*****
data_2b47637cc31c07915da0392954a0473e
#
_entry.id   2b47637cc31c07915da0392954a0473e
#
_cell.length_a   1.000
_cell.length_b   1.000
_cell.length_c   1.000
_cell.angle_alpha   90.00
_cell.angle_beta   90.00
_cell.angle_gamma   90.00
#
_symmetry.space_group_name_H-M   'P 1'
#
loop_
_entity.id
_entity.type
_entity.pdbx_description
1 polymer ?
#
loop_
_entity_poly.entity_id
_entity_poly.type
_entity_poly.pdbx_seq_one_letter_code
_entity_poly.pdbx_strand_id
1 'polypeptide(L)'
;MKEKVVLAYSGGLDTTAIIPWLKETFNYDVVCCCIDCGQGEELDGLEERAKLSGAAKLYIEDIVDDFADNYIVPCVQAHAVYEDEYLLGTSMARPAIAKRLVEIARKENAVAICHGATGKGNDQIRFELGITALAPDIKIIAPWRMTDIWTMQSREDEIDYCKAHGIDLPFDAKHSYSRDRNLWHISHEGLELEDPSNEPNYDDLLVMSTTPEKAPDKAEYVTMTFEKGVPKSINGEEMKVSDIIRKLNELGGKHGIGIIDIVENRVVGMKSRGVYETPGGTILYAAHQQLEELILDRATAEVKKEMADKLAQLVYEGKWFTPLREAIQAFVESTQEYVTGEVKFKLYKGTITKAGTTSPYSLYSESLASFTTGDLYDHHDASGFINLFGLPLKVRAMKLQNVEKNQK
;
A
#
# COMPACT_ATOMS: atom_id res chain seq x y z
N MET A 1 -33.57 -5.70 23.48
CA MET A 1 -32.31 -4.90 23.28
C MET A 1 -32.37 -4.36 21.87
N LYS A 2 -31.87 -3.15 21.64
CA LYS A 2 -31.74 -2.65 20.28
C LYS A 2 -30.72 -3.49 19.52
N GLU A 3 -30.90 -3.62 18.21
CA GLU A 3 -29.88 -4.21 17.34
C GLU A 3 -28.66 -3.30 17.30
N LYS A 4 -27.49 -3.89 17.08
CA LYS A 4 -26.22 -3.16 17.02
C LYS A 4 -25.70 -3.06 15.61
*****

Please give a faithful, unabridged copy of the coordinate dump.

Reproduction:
data_2b47637cc31c07915da0392954a0473e
#
_entry.id   2b47637cc31c07915da0392954a0473e
#
_cell.length_a   1.000
_cell.length_b   1.000
_cell.length_c   1.000
_cell.angle_alpha   90.00
_cell.angle_beta   90.00
_cell.angle_gamma   90.00
#
_symmetry.space_group_name_H-M   'P 1'
#
loop_
_entity.id
_entity.type
_entity.pdbx_description
1 polymer ?
#
loop_
_entity_poly.entity_id
_entity_poly.type
_entity_poly.pdbx_seq_one_letter_code
_entity_poly.pdbx_strand_id
1 'polypeptide(L)'
;MKEKVVLAYSGGLDTTAIIPWLKETFNYDVVCCCIDCGQGEELDGLEERAKLSGAAKLYIEDIVDDFADNYIVPCVQAHAVYEDEYLLGTSMARPAIAKRLVEIARKENAVAICHGATGKGNDQIRFELGITALAPDIKIIAPWRMTDIWTMQSREDEIDYCKAHGIDLPFDAKHSYSRDRNLWHISHEGLELEDPSNEPNYDDLLVMSTTPEKAPDKAEYVTMTFEKGVPKSINGEEMKVSDIIRKLNELGGKHGIGIIDIVENRVVGMKSRGVYETPGGTILYAAHQQLEELILDRATAEVKKEMADKLAQLVYEGKWFTPLREAIQAFVESTQEYVTGEVKFKLYKGTITKAGTTSPYSLYSESLASFTTGDLYDHHDASGFINLFGLPLKVRAMKLQNVEKNQK
;
A
#
# COMPACT_ATOMS: atom_id res chain seq x y z
N MET A 1 -33.57 -5.70 23.48
CA MET A 1 -32.31 -4.90 23.28
C MET A 1 -32.37 -4.36 21.87
N LYS A 2 -31.87 -3.15 21.64
CA LYS A 2 -31.74 -2.65 20.28
C LYS A 2 -30.72 -3.49 19.52
N GLU A 3 -30.90 -3.62 18.21
CA GLU A 3 -29.88 -4.21 17.34
C GLU A 3 -28.66 -3.30 17.30
N LYS A 4 -27.49 -3.89 17.08
CA LYS A 4 -26.22 -3.16 17.02
C LYS A 4 -25.70 -3.06 15.61